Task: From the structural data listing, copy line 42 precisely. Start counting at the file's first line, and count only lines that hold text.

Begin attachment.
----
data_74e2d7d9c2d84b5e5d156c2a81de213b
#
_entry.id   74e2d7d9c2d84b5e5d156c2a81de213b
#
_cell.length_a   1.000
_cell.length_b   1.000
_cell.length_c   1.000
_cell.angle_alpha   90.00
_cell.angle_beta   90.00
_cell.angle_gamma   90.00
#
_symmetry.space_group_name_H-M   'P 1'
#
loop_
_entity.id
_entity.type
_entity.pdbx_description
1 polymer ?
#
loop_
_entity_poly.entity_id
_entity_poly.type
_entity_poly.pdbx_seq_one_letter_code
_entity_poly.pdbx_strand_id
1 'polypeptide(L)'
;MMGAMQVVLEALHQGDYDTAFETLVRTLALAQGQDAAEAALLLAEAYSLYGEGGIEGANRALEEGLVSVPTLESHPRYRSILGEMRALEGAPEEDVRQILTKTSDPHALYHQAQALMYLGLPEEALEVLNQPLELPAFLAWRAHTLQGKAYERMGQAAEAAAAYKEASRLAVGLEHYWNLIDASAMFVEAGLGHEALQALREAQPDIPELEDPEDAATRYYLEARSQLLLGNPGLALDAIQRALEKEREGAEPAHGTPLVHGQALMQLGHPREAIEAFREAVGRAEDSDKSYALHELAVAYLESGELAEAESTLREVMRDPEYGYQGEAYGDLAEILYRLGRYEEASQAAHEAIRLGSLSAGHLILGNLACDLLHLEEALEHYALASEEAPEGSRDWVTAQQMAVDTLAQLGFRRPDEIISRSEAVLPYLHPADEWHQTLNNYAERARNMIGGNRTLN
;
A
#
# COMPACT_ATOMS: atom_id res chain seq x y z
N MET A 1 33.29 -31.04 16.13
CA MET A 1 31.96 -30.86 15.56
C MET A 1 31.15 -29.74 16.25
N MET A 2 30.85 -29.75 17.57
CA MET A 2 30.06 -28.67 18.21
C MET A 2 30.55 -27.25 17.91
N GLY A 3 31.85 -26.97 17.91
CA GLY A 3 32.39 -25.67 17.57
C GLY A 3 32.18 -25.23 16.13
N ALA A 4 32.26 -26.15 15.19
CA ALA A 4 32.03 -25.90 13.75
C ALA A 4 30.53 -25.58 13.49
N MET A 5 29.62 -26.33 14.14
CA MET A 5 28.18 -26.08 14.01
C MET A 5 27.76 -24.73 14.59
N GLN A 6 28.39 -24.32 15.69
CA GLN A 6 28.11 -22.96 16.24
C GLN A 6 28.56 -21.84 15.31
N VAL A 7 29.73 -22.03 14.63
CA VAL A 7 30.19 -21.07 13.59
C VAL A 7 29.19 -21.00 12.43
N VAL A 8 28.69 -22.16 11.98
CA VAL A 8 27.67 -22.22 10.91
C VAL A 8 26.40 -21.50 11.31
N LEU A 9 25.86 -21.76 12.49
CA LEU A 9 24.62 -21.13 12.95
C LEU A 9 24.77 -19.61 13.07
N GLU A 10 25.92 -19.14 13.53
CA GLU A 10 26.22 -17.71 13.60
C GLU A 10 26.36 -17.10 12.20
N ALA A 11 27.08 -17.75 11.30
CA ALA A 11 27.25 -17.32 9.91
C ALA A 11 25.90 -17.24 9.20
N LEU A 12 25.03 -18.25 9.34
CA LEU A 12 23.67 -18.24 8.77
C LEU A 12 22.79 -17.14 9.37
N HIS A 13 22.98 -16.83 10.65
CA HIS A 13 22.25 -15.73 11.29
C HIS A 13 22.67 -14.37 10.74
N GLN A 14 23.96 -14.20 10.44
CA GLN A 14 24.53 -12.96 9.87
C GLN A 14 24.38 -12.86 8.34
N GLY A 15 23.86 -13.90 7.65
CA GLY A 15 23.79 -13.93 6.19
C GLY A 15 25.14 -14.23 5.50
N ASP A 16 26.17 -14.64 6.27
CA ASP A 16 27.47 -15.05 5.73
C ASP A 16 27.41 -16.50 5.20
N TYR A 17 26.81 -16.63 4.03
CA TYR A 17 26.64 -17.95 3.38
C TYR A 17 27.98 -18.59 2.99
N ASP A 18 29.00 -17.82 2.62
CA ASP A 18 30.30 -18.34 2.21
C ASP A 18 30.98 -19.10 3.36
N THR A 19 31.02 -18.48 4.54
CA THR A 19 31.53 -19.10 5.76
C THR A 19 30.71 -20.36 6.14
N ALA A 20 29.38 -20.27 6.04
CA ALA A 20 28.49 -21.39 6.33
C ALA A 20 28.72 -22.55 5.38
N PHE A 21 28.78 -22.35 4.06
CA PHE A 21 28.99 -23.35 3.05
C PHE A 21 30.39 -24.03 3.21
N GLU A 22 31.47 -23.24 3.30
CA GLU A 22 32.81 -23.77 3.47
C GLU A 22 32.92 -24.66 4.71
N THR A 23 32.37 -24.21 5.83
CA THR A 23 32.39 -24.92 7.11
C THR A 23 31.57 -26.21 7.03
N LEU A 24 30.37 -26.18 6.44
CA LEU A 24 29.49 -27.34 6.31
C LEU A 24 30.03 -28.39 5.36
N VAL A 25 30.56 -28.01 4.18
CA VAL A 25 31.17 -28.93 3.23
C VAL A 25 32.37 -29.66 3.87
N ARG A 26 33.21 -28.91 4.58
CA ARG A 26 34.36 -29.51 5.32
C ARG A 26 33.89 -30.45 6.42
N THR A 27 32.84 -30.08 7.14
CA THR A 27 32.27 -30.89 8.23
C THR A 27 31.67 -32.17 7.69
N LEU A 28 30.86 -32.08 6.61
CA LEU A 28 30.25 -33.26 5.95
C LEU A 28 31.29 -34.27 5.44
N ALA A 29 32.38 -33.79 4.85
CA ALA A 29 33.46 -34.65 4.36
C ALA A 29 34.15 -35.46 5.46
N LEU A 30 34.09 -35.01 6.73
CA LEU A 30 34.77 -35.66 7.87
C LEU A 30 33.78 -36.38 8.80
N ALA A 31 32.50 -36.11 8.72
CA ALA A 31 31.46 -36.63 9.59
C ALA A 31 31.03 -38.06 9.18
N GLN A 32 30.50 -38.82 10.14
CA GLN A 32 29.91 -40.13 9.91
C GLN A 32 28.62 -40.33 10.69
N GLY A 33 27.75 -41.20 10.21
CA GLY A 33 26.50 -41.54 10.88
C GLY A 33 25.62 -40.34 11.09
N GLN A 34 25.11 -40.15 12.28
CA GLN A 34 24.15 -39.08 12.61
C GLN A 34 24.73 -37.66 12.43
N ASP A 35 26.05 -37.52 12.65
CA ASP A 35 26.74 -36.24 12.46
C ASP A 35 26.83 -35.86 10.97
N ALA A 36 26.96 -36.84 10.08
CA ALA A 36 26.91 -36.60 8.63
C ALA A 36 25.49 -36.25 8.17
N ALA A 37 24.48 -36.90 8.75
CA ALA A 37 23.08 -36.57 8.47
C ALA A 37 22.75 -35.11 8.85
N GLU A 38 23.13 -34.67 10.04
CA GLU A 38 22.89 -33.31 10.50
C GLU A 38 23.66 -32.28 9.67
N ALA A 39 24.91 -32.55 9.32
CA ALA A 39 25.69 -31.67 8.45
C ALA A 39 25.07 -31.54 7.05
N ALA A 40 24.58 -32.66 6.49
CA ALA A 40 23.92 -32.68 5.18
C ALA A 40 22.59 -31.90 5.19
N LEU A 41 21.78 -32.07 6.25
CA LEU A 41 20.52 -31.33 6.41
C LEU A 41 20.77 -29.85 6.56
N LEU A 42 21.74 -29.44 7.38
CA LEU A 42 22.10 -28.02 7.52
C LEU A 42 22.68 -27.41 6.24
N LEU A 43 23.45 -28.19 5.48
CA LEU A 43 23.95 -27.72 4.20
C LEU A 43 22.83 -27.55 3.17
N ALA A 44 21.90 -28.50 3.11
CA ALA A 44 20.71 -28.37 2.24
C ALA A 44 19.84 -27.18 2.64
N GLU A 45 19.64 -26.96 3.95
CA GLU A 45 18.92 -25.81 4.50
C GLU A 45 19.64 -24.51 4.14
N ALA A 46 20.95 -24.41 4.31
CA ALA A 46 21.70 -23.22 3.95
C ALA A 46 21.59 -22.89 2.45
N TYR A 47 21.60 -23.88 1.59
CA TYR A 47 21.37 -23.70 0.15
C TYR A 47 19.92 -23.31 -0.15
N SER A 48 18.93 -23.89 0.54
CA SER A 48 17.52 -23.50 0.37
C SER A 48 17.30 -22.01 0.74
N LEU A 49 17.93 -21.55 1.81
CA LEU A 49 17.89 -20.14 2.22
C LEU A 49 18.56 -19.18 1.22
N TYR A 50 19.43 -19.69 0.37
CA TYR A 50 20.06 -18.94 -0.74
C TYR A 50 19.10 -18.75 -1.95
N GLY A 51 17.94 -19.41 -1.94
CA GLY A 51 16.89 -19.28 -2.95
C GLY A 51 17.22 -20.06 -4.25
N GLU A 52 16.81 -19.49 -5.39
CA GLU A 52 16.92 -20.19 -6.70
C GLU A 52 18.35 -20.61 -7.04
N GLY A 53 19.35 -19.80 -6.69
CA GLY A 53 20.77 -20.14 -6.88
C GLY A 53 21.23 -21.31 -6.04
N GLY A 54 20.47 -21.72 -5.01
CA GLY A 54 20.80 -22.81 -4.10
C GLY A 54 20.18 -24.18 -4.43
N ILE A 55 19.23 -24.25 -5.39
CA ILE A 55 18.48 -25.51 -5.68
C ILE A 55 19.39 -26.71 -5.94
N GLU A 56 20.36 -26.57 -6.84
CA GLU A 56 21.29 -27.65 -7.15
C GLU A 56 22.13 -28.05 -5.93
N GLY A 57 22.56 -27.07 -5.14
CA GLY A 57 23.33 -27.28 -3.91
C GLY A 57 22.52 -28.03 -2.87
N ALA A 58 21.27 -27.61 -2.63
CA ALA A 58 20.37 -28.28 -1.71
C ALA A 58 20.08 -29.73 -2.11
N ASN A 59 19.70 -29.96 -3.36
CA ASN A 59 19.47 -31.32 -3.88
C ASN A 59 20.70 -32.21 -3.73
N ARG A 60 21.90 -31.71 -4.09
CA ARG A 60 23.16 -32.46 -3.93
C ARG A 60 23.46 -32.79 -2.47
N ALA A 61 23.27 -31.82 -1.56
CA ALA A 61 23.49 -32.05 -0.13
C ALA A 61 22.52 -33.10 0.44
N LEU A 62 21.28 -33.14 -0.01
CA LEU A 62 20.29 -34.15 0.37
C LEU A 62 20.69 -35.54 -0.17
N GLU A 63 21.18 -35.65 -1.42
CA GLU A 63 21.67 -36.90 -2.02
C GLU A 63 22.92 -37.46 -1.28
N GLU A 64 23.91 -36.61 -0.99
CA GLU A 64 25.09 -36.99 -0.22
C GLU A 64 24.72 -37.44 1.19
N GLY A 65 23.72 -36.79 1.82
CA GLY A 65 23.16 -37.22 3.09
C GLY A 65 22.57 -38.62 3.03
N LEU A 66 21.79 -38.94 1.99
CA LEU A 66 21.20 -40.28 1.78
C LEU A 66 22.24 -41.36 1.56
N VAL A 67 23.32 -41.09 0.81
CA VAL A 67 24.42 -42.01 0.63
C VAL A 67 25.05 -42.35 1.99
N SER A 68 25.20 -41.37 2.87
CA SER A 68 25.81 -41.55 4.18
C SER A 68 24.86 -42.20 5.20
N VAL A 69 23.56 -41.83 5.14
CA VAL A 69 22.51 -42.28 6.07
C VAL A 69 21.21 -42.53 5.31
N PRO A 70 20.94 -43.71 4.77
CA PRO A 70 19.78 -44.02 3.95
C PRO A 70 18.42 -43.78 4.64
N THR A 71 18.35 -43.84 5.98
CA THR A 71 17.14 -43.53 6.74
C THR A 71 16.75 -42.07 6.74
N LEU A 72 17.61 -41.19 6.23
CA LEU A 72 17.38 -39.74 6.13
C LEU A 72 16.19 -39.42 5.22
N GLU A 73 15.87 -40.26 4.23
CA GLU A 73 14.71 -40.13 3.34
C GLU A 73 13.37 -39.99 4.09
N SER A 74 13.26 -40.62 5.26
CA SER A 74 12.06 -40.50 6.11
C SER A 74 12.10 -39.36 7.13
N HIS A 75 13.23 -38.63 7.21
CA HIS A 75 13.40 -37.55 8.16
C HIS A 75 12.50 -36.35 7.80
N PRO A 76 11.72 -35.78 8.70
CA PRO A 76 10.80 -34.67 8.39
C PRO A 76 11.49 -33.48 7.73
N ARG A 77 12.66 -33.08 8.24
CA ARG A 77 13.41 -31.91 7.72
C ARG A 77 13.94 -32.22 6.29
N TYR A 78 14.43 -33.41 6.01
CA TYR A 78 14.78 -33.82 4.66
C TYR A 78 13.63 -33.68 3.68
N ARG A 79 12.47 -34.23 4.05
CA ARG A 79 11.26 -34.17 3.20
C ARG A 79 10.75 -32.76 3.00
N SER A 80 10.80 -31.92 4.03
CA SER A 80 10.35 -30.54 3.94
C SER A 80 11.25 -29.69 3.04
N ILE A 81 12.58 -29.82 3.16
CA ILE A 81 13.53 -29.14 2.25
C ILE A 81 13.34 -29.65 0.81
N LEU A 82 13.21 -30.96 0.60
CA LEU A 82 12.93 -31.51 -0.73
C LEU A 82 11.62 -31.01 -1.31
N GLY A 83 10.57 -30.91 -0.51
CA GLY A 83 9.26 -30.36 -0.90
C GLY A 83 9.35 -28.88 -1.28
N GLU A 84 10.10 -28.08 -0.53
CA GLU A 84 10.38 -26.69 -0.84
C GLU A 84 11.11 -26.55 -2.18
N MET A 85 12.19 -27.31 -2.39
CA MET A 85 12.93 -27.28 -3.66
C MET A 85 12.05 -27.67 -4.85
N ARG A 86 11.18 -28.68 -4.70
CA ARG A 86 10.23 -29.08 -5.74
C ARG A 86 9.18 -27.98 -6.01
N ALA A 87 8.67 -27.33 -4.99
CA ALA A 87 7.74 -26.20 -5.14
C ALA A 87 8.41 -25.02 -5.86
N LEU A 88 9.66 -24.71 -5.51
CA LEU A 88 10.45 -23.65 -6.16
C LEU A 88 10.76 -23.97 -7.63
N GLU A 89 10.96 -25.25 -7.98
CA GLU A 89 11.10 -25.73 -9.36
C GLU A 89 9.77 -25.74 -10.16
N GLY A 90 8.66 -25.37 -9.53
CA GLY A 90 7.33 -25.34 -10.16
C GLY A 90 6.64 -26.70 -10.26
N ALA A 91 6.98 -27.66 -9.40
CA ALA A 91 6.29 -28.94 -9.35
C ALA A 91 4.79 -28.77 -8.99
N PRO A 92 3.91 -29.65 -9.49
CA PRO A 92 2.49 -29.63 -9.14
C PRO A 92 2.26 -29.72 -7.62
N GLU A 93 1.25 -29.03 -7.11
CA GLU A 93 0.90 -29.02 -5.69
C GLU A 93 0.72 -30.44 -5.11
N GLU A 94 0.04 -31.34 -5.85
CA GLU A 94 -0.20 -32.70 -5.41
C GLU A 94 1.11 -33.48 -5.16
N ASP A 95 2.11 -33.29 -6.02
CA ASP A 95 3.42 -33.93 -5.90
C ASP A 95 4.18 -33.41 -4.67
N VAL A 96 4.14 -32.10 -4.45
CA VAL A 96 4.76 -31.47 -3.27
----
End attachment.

C ALA A 4 30.53 -25.58 13.49